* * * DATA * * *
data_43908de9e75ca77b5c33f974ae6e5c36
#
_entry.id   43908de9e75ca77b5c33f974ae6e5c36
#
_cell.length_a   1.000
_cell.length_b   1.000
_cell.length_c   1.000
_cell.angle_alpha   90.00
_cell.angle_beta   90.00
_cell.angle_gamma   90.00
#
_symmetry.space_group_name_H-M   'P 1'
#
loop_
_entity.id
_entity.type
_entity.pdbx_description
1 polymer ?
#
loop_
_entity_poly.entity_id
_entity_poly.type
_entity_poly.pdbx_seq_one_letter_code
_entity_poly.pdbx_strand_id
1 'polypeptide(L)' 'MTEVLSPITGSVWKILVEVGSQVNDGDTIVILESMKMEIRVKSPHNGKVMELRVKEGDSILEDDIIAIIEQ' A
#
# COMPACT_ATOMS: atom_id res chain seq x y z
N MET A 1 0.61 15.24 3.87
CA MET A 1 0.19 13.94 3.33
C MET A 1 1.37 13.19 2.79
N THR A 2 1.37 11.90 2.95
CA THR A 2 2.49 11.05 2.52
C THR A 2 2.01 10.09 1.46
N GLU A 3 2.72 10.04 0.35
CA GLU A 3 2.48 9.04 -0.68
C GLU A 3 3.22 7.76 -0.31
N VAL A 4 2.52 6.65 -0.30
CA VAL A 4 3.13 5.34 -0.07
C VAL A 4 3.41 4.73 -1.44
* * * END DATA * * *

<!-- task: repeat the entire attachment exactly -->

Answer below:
data_43908de9e75ca77b5c33f974ae6e5c36
#
_entry.id   43908de9e75ca77b5c33f974ae6e5c36
#
_cell.length_a   1.000
_cell.length_b   1.000
_cell.length_c   1.000
_cell.angle_alpha   90.00
_cell.angle_beta   90.00
_cell.angle_gamma   90.00
#
_symmetry.space_group_name_H-M   'P 1'
#
loop_
_entity.id
_entity.type
_entity.pdbx_description
1 polymer ?
#
loop_
_entity_poly.entity_id
_entity_poly.type
_entity_poly.pdbx_seq_one_letter_code
_entity_poly.pdbx_strand_id
1 'polypeptide(L)' 'MTEVLSPITGSVWKILVEVGSQVNDGDTIVILESMKMEIRVKSPHNGKVMELRVKEGDSILEDDIIAIIEQ' A
#
# COMPACT_ATOMS: atom_id res chain seq x y z
N MET A 1 0.61 15.24 3.87
CA MET A 1 0.19 13.94 3.33
C MET A 1 1.37 13.19 2.79
N THR A 2 1.37 11.90 2.95
CA THR A 2 2.49 11.05 2.52
C THR A 2 2.01 10.09 1.46
N GLU A 3 2.72 10.04 0.35
CA GLU A 3 2.48 9.04 -0.68
C GLU A 3 3.22 7.76 -0.31
N VAL A 4 2.52 6.65 -0.30
CA VAL A 4 3.13 5.34 -0.07
C VAL A 4 3.41 4.73 -1.44